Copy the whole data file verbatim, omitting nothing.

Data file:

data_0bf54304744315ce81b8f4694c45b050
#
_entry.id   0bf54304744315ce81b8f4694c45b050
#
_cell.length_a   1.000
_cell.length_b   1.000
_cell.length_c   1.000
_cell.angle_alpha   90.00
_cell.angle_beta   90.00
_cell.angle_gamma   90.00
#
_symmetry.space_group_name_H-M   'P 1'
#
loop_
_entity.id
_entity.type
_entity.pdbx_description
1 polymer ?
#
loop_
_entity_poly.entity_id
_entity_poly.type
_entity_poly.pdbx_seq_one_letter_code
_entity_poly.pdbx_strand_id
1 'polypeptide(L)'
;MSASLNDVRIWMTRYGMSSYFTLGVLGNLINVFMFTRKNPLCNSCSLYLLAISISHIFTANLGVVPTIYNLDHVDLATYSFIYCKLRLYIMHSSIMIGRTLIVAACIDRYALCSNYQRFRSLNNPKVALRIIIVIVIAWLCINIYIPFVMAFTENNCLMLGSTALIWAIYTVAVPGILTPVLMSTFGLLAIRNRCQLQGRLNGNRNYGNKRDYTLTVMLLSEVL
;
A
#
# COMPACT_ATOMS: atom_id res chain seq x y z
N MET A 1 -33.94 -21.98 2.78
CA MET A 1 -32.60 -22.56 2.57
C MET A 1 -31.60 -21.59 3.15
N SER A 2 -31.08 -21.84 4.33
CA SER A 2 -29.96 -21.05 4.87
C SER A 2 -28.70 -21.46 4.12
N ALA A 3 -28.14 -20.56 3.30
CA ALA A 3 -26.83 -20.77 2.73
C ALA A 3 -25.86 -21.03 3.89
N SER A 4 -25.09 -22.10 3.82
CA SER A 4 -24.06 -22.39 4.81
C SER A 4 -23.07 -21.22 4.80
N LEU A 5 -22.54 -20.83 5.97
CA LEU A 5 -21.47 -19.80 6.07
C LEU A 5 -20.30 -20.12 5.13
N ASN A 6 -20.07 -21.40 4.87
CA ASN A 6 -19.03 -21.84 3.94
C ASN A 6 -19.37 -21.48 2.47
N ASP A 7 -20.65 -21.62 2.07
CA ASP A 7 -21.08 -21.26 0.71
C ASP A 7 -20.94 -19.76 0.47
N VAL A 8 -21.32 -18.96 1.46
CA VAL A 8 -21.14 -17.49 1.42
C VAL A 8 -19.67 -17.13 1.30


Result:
data_0bf54304744315ce81b8f4694c45b050
#
_entry.id   0bf54304744315ce81b8f4694c45b050
#
_cell.length_a   1.000
_cell.length_b   1.000
_cell.length_c   1.000
_cell.angle_alpha   90.00
_cell.angle_beta   90.00
_cell.angle_gamma   90.00
#
_symmetry.space_group_name_H-M   'P 1'
#
loop_
_entity.id
_entity.type
_entity.pdbx_description
1 polymer ?
#
loop_
_entity_poly.entity_id
_entity_poly.type
_entity_poly.pdbx_seq_one_letter_code
_entity_poly.pdbx_strand_id
1 'polypeptide(L)'
;MSASLNDVRIWMTRYGMSSYFTLGVLGNLINVFMFTRKNPLCNSCSLYLLAISISHIFTANLGVVPTIYNLDHVDLATYSFIYCKLRLYIMHSSIMIGRTLIVAACIDRYALCSNYQRFRSLNNPKVALRIIIVIVIAWLCINIYIPFVMAFTENNCLMLGSTALIWAIYTVAVPGILTPVLMSTFGLLAIRNRCQLQGRLNGNRNYGNKRDYTLTVMLLSEVL
;
A
#
# COMPACT_ATOMS: atom_id res chain seq x y z
N MET A 1 -33.94 -21.98 2.78
CA MET A 1 -32.60 -22.56 2.57
C MET A 1 -31.60 -21.59 3.15
N SER A 2 -31.08 -21.84 4.33
CA SER A 2 -29.96 -21.05 4.87
C SER A 2 -28.70 -21.46 4.12
N ALA A 3 -28.14 -20.56 3.30
CA ALA A 3 -26.83 -20.77 2.73
C ALA A 3 -25.86 -21.03 3.89
N SER A 4 -25.09 -22.10 3.82
CA SER A 4 -24.06 -22.39 4.81
C SER A 4 -23.07 -21.22 4.80
N LEU A 5 -22.54 -20.83 5.97
CA LEU A 5 -21.47 -19.80 6.07
C LEU A 5 -20.30 -20.12 5.13
N ASN A 6 -20.07 -21.40 4.87
CA ASN A 6 -19.03 -21.84 3.94
C ASN A 6 -19.37 -21.48 2.47
N ASP A 7 -20.65 -21.62 2.07
CA ASP A 7 -21.08 -21.26 0.71
C ASP A 7 -20.94 -19.76 0.47
N VAL A 8 -21.32 -18.96 1.46
CA VAL A 8 -21.14 -17.49 1.42
C VAL A 8 -19.67 -17.13 1.30